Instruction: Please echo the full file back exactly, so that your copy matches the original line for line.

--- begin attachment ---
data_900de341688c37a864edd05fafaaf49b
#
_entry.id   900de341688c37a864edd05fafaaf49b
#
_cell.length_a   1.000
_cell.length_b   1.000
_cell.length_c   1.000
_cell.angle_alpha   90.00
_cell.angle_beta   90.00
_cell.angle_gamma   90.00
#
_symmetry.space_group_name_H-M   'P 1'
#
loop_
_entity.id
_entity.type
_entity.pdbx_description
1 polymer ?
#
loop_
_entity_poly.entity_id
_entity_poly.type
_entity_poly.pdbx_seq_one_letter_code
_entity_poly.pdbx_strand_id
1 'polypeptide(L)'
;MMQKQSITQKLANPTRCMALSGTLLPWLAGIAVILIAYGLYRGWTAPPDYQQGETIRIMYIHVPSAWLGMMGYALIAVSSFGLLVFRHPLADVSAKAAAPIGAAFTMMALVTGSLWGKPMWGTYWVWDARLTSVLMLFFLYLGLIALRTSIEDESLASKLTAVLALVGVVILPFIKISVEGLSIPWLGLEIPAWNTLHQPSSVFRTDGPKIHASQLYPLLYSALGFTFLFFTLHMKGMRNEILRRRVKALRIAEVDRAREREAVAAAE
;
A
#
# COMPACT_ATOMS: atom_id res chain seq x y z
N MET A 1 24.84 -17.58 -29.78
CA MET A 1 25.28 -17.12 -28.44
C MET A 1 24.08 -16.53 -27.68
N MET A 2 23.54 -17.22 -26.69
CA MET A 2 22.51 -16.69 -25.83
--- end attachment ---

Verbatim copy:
data_900de341688c37a864edd05fafaaf49b
#
_entry.id   900de341688c37a864edd05fafaaf49b
#
_cell.length_a   1.000
_cell.length_b   1.000
_cell.length_c   1.000
_cell.angle_alpha   90.00
_cell.angle_beta   90.00
_cell.angle_gamma   90.00
#
_symmetry.space_group_name_H-M   'P 1'
#
loop_
_entity.id
_entity.type
_entity.pdbx_description
1 polymer ?
#
loop_
_entity_poly.entity_id
_entity_poly.type
_entity_poly.pdbx_seq_one_letter_code
_entity_poly.pdbx_strand_id
1 'polypeptide(L)'
;MMQKQSITQKLANPTRCMALSGTLLPWLAGIAVILIAYGLYRGWTAPPDYQQGETIRIMYIHVPSAWLGMMGYALIAVSSFGLLVFRHPLADVSAKAAAPIGAAFTMMALVTGSLWGKPMWGTYWVWDARLTSVLMLFFLYLGLIALRTSIEDESLASKLTAVLALVGVVILPFIKISVEGLSIPWLGLEIPAWNTLHQPSSVFRTDGPKIHASQLYPLLYSALGFTFLFFTLHMKGMRNEILRRRVKALRIAEVDRAREREAVAAAE
;
A
#
# COMPACT_ATOMS: atom_id res chain seq x y z
N MET A 1 24.84 -17.58 -29.78
CA MET A 1 25.28 -17.12 -28.44
C MET A 1 24.08 -16.53 -27.68
N MET A 2 23.54 -17.22 -26.69
CA MET A 2 22.51 -16.69 -25.83